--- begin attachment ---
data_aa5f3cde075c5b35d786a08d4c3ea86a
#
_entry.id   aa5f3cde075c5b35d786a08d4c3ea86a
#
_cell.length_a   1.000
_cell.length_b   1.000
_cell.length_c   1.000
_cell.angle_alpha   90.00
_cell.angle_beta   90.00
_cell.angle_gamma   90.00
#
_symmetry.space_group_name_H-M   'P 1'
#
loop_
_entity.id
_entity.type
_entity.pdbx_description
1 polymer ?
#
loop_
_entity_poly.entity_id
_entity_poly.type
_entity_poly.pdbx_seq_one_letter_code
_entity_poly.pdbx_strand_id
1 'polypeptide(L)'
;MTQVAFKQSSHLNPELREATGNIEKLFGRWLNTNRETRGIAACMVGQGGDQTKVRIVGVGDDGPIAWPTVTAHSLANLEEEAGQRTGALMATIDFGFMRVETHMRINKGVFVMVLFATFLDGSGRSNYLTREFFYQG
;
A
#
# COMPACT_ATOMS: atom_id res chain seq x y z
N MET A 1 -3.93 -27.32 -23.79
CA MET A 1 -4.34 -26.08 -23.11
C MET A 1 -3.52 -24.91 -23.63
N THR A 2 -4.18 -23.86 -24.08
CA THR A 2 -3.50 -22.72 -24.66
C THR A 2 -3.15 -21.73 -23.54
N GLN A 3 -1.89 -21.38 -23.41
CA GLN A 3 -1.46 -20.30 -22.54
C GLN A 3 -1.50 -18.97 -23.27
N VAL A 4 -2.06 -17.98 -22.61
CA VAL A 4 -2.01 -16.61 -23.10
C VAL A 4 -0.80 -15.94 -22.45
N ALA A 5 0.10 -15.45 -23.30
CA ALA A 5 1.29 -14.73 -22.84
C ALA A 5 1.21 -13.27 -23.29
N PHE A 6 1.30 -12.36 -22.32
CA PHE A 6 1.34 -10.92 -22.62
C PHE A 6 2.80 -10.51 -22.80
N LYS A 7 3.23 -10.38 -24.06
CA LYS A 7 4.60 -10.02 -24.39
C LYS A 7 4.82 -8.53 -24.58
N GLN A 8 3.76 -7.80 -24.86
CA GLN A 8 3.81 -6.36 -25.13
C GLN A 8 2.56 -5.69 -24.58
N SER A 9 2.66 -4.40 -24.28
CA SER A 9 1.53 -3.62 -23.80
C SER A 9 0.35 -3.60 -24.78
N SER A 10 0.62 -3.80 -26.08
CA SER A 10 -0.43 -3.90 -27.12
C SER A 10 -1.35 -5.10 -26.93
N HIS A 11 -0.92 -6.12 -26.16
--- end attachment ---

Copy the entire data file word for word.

data_aa5f3cde075c5b35d786a08d4c3ea86a
#
_entry.id   aa5f3cde075c5b35d786a08d4c3ea86a
#
_cell.length_a   1.000
_cell.length_b   1.000
_cell.length_c   1.000
_cell.angle_alpha   90.00
_cell.angle_beta   90.00
_cell.angle_gamma   90.00
#
_symmetry.space_group_name_H-M   'P 1'
#
loop_
_entity.id
_entity.type
_entity.pdbx_description
1 polymer ?
#
loop_
_entity_poly.entity_id
_entity_poly.type
_entity_poly.pdbx_seq_one_letter_code
_entity_poly.pdbx_strand_id
1 'polypeptide(L)'
;MTQVAFKQSSHLNPELREATGNIEKLFGRWLNTNRETRGIAACMVGQGGDQTKVRIVGVGDDGPIAWPTVTAHSLANLEEEAGQRTGALMATIDFGFMRVETHMRINKGVFVMVLFATFLDGSGRSNYLTREFFYQG
;
A
#
# COMPACT_ATOMS: atom_id res chain seq x y z
N MET A 1 -3.93 -27.32 -23.79
CA MET A 1 -4.34 -26.08 -23.11
C MET A 1 -3.52 -24.91 -23.63
N THR A 2 -4.18 -23.86 -24.08
CA THR A 2 -3.50 -22.72 -24.66
C THR A 2 -3.15 -21.73 -23.54
N GLN A 3 -1.89 -21.38 -23.41
CA GLN A 3 -1.46 -20.30 -22.54
C GLN A 3 -1.50 -18.97 -23.27
N VAL A 4 -2.06 -17.98 -22.61
CA VAL A 4 -2.01 -16.61 -23.10
C VAL A 4 -0.80 -15.94 -22.45
N ALA A 5 0.10 -15.45 -23.30
CA ALA A 5 1.29 -14.73 -22.84
C ALA A 5 1.21 -13.27 -23.29
N PHE A 6 1.30 -12.36 -22.32
CA PHE A 6 1.34 -10.92 -22.62
C PHE A 6 2.80 -10.51 -22.80
N LYS A 7 3.23 -10.38 -24.06
CA LYS A 7 4.60 -10.02 -24.39
C LYS A 7 4.82 -8.53 -24.58
N GLN A 8 3.76 -7.80 -24.86
CA GLN A 8 3.81 -6.36 -25.13
C GLN A 8 2.56 -5.69 -24.58
N SER A 9 2.66 -4.40 -24.28
CA SER A 9 1.53 -3.62 -23.80
C SER A 9 0.35 -3.60 -24.78
N SER A 10 0.62 -3.80 -26.08
CA SER A 10 -0.43 -3.90 -27.12
C SER A 10 -1.35 -5.10 -26.93
N HIS A 11 -0.92 -6.12 -26.16